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Bradley J. SMITH, Appellant-Defendant, v. STATE of Indiana, Appellee-Plaintiff.
STATEMENT OF THE CASE
Appellant-Defendant, Bradley J. Smith (Smith), appeals his sentence for rape by threatening deadly force, a Class A felony, Ind.Code § 35-42-4-1, and robbery, as a Class C felony, I.C. § 35-42-5-1.
Smith raises one issue, which we restate as: Whether the trial court abused its discretion when it sentenced him.
FACTS AND PROCEDURAL HISTORY
On the evening of December 21, 1995, Smith came into contact with H.S., and took her into a garage near her home. Smith told H.S. that he would kill her if she did not have sex with him, and then he raped her. After the rape, Smith took H.S.'s watch.
On March 5, 1997, the Indiana State Police collected a blood sample from Smith who was then incarcerated for burglary, as a Class C felony. At some point, Smith's DNA was found to match the DNA left by H.S.'s rapist.
On May 10, 2001, the State filed an Information charging Smith with Count I, rape by threatening deadly force, a Class A felony, I.C. § 35-42-4-1; Count II, criminal deviate conduct, as a Class A felony, I.C. § 35-42-4-2; Count III, attempted criminal deviate conduct, as a Class A felony, I.C. §§ 35-41-5-1 and 35-42-4-2; and Count IV, robbery while armed with a deadly weapon, a Class B felony, I.C. § 35-42-5-1. On December 20, 2001, Smith pled guilty to Count I, rape, and a lesser included offense of Count IV, robbery as a Class C felony, in exchange for the State's agreement to dismiss Counts II and III, the State's recommendation that Smith's sentences run concurrently, and the State's agreement to not file an habitual offender charge. The trial court took Smith's plea under advisement.
On February 19, 2002, the trial court conducted a sentencing hearing. Smith did not present the trial court with any potential mitigating factors, but rather argued that
a thirty year sentence I think is sufficient to take care of the problem, plus the additional four years he has to do, it would be close to twenty years with good time credit ․ or close to twenty years he would have to do [ ] before he would be back out. And that certainly gives him plenty of time to not become a burden or have a recurring problem.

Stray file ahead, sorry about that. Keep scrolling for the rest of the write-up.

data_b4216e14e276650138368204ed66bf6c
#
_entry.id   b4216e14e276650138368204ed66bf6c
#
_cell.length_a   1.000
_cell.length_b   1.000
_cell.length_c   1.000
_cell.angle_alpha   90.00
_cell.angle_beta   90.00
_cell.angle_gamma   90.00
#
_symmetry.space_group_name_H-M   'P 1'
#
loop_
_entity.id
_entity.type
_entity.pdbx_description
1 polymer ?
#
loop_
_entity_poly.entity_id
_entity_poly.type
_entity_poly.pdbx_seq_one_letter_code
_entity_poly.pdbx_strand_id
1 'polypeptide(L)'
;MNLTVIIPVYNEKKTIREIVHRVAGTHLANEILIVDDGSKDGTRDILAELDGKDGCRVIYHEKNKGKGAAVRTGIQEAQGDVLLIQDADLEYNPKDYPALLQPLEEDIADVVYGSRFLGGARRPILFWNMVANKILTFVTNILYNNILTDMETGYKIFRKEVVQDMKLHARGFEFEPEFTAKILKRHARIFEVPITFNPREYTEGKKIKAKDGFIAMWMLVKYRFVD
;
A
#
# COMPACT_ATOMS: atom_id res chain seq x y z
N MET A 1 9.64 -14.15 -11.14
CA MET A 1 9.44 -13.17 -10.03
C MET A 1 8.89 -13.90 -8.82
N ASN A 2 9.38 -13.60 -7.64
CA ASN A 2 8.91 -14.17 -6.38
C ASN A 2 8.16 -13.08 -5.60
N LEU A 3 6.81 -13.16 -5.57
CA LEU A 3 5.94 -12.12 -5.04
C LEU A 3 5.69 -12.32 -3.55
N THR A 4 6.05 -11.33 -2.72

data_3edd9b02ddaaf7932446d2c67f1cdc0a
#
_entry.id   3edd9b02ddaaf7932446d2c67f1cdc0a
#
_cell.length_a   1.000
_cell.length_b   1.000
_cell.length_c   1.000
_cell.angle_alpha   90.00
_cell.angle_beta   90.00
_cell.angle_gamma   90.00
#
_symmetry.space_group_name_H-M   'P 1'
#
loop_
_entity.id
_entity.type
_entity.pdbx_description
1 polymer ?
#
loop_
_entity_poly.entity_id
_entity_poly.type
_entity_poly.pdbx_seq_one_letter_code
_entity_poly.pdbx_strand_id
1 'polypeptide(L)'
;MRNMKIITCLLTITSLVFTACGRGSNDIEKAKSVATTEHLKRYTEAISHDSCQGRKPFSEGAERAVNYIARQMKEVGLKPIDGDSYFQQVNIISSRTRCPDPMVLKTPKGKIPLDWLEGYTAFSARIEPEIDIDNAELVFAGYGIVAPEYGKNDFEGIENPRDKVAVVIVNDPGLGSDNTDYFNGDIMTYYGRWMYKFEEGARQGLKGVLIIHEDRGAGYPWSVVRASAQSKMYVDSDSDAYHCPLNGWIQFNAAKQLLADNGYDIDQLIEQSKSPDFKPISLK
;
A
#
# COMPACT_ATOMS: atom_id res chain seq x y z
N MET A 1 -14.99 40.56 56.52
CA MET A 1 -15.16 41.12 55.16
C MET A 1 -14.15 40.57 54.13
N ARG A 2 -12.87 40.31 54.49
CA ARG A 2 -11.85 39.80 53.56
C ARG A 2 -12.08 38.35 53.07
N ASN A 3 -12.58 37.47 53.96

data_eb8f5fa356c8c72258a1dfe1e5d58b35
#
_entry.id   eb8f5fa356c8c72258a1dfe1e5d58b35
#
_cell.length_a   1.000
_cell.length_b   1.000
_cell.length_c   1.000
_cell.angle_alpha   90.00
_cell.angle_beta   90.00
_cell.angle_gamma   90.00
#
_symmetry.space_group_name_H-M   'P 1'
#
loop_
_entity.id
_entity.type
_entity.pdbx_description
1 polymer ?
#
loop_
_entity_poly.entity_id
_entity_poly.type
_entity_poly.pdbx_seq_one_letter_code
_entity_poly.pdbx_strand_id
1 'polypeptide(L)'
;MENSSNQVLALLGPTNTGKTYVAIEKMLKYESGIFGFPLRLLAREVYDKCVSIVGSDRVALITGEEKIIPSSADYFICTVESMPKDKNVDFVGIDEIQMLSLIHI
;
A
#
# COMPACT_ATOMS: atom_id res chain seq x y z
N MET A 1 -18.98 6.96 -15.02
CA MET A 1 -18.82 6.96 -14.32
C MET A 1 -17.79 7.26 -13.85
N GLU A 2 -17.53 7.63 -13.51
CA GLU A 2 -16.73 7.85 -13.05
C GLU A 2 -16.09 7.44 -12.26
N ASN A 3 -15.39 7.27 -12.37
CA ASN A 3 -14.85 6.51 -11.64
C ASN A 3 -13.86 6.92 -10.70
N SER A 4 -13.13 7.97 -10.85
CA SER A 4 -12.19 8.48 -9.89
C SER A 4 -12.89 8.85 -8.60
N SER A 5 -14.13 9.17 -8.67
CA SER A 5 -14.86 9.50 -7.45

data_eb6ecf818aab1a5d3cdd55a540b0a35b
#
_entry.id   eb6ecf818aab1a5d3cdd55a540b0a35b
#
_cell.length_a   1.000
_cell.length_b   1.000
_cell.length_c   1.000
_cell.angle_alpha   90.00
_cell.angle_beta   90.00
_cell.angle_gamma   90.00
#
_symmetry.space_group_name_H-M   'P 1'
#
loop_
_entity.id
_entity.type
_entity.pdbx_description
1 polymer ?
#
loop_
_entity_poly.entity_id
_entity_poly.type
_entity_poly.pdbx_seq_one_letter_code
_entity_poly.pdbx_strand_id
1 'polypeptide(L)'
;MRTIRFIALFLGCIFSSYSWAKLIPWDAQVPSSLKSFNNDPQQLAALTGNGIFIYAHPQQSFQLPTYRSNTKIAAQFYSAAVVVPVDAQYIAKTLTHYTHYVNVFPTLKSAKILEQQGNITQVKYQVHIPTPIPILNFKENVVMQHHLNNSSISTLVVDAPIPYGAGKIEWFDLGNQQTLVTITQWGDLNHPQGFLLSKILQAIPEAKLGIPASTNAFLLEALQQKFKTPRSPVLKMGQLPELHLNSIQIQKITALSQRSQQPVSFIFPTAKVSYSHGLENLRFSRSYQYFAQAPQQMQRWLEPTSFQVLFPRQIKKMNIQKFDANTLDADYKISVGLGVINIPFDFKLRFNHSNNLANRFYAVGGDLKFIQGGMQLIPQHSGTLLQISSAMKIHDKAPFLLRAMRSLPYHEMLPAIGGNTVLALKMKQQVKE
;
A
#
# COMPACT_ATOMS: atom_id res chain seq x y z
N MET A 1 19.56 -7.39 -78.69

(Sentencing Transcript p. 4). The State explained that Smith had five felony convictions as an adult and had just been released to parole at the time that he committed the rape and robbery of H.S. This prior offense for which he had been incarcerated and later paroled was rape. The trial court noted Smith's extensive criminal history and expressed that Smith “has shown no inclination to do anything to be a proper citizen.” (Sent. Tr. p. 6). The trial court sentenced Smith to fifty years for rape and eight years for robbery, ordered those sentences to be served concurrently, and ordered the entirety of the sentence to be served consecutively to his remaining four years of his sentence for burglary which he was serving when his DNA was sampled.
On October 23, 2008, Smith filed a Petition for Leave to File a Belated Notice of Appeal. After a hearing, the trial court determined that Smith had failed to file a timely notice of appeal, but he was not at fault for this failure and had diligently requested permission to file a belated notice of appeal. On February 4, 2009, the trial court granted Smith's request to file a belated notice of appeal.